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Curiosity may be defined as a strong desire to know or learn something. You can see the word “strong” there as an attribute of this desire, so trying to stifle the curiosity of children is like trying to quench a strong desire. We know it doesn’t always go well.

It is very common to hear children ask questions about sex, death, child birth, etc., with a lot of them either funny or embarrassing.

But as uncomfortable as these questions may make a parent feel, stifling the curiosity of children isn’t the way to go.

As a lesson, read this story.

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David and his wife have two children: 8-year Paul and 6-year old Richard.

Paul was particularly very curious; he asked questions about everything he saw and expressed his desire to do most things he saw people around him doing too.

Very often in the morning, Paul would take his daddy’s car key downstairs, unlock the door, turn on the ignition and have the engine running while waiting for his father to come downstairs with his younger brother, Richard.

He never ventured into doing more, but he was always curious what would happen if he did more.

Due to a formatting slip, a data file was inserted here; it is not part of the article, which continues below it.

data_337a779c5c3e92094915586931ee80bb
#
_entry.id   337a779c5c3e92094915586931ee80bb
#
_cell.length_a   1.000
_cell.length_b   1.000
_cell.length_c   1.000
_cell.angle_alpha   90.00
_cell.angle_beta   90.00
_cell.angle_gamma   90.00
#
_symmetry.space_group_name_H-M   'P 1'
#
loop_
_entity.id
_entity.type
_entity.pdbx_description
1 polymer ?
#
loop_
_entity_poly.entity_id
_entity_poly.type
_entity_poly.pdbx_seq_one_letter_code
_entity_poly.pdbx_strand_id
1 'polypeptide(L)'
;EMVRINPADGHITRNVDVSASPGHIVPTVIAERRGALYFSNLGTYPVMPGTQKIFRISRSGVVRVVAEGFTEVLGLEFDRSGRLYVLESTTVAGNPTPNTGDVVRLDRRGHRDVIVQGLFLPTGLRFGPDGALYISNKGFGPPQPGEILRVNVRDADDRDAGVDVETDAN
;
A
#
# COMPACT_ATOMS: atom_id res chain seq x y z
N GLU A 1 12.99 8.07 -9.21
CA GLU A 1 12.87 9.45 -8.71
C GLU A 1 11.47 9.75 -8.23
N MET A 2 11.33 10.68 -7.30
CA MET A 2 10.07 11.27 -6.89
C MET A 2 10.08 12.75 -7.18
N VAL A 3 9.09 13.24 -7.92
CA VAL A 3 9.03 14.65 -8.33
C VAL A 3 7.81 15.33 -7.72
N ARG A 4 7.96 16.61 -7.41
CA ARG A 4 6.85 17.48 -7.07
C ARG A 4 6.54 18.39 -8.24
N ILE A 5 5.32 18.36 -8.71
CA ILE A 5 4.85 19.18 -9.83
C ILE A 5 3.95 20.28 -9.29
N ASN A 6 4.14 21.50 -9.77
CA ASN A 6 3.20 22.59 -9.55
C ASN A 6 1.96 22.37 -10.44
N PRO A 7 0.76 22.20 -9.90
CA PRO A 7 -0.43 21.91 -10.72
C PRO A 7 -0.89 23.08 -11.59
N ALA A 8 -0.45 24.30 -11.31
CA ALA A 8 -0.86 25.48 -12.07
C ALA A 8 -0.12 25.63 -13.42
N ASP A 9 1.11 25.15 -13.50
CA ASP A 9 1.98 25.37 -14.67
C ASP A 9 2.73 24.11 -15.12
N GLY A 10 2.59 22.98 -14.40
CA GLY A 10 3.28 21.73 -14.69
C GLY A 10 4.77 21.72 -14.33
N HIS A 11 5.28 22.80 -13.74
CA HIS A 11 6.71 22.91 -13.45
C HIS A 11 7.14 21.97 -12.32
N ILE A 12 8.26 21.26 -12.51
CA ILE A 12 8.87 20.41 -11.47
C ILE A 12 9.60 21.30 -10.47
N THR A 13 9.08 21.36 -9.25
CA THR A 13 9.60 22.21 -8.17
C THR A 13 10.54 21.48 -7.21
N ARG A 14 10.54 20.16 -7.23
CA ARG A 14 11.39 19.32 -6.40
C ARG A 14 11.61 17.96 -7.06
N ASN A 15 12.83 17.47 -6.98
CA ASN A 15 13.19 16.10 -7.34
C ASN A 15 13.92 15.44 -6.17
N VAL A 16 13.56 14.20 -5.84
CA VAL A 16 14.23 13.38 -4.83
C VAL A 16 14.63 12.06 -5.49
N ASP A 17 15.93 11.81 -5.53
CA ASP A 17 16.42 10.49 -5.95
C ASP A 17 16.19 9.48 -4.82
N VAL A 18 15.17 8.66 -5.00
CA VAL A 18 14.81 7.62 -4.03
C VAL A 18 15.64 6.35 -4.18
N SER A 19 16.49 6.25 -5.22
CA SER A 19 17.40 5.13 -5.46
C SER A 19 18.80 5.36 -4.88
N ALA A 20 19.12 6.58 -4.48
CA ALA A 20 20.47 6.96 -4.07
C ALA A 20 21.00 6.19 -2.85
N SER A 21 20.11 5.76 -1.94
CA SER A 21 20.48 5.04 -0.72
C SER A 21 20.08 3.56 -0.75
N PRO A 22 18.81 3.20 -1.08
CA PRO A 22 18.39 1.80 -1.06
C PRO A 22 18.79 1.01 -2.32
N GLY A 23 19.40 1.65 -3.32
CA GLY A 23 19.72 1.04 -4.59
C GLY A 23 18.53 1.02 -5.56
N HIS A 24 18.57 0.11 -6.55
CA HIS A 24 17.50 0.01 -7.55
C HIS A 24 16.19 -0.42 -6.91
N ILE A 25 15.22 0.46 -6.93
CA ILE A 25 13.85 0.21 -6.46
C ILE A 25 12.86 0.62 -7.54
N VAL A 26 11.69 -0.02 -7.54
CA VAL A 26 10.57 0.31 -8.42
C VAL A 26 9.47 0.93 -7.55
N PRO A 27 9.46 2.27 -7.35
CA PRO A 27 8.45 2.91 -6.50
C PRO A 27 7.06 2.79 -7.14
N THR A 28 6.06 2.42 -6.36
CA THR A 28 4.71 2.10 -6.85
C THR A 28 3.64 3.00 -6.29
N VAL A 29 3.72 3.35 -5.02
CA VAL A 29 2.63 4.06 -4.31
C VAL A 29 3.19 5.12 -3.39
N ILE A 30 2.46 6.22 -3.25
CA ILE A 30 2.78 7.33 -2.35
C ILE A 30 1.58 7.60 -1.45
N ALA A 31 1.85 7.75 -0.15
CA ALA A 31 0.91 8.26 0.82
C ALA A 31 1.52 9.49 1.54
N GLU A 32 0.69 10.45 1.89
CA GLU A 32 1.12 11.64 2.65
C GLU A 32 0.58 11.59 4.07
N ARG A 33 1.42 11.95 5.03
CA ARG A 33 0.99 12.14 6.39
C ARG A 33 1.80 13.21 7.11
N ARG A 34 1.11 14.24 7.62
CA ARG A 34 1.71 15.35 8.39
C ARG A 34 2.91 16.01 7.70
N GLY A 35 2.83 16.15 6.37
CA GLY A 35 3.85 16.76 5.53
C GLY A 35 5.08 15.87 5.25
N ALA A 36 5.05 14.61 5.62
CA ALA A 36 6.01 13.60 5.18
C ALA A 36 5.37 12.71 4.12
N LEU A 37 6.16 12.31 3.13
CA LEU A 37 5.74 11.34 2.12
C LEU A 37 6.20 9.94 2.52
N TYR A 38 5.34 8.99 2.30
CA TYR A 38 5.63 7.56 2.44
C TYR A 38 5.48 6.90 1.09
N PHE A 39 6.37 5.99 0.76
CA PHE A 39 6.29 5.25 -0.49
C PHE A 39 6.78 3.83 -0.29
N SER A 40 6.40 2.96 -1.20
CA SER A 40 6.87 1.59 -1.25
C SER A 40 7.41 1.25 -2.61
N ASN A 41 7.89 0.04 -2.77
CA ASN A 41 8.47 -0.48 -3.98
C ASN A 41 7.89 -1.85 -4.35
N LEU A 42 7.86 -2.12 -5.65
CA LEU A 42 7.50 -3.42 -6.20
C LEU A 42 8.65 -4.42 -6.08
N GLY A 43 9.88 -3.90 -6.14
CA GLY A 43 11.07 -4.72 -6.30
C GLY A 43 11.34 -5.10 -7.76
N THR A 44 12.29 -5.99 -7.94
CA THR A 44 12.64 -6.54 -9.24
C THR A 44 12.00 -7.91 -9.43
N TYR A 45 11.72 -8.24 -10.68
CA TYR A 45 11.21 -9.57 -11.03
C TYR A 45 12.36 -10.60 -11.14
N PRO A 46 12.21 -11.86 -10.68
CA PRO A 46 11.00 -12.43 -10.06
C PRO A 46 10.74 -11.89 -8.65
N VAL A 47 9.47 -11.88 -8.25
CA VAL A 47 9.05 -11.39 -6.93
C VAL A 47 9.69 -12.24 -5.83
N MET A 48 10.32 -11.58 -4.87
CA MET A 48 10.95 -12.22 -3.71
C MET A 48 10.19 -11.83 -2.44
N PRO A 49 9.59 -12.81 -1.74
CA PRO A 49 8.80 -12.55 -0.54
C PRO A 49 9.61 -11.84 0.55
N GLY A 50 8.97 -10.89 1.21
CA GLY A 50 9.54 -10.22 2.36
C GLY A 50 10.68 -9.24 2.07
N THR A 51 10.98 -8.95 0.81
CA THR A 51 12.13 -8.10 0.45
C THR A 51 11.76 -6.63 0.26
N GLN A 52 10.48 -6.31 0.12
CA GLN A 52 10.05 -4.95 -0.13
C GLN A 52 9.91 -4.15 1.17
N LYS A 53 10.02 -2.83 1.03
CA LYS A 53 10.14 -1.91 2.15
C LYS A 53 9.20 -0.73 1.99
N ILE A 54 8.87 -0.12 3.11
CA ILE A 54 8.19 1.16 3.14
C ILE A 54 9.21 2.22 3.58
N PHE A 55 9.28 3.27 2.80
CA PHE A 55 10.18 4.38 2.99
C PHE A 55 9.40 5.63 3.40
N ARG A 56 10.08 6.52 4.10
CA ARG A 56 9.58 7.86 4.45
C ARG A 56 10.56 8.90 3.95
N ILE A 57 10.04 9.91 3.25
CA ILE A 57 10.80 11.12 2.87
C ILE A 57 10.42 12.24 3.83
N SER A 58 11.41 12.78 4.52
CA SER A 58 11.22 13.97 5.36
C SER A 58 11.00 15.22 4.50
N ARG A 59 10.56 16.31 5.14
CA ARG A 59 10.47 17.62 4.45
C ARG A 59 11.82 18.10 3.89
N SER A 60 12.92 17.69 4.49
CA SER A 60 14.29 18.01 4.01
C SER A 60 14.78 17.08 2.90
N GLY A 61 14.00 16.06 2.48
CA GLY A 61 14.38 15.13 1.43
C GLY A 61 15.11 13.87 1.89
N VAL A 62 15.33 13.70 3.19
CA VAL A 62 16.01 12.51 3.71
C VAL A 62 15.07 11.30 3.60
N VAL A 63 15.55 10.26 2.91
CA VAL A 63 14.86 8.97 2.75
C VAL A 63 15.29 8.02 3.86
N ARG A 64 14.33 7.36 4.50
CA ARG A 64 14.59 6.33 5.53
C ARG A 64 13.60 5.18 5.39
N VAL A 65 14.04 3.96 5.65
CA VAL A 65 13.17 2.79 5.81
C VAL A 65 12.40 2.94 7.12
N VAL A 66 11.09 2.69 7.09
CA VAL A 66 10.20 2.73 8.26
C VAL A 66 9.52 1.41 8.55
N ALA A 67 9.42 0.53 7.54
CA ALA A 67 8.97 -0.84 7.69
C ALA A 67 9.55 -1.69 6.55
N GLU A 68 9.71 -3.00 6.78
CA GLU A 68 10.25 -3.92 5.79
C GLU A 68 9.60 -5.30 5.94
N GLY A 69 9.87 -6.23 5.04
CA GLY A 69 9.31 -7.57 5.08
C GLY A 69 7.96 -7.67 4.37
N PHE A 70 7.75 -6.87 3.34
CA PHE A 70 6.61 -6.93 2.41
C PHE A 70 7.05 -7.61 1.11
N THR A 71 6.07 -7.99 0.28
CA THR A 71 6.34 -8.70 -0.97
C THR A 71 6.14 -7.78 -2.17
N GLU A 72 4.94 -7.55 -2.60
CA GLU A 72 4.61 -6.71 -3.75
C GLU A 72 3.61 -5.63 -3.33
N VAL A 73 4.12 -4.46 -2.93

“Daddy, what if I drive the car?” Paul asked his daddy one day as they were on the way to school.

“Ojuju will beat you,” David replied.

“It’s a lie, Daddy; Ojuju does not use to beat big children like me.”

David laughed.

David came home one evening to see his neighbours gathered in the compound. Paul and Richard had taken the key to David’s second car and gone downstairs to drive it. Paul assigned Richard to stand behind the car to ensure no adult was around to see them. Richard was carrying out this task when Paul started the car, changed gears as he often saw his father and mother do.

Unfortunately, he set the gear to reverse and with his right foot fully balanced on the accelerator, the car hit Richard.

He died on the spot.

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Paul was curious, but rather than tell him the implication of his curiosity, David tried to stifle it instead. It backfired.

David could have explained to Paul the dangers of trying to drive a car at that age, and should have followed it up by blocking Paul’s access to the car keys.

Stifling the curiosity of children will not stop them from being curious; it will only make them try to find other means of satisfying their curiosity, and we know how dangerous that can be.

Of course some children will remain stubborn even after being told things they are curious about, but then the blame for whatever happens afterwards cannot go the parents. They have done their job.

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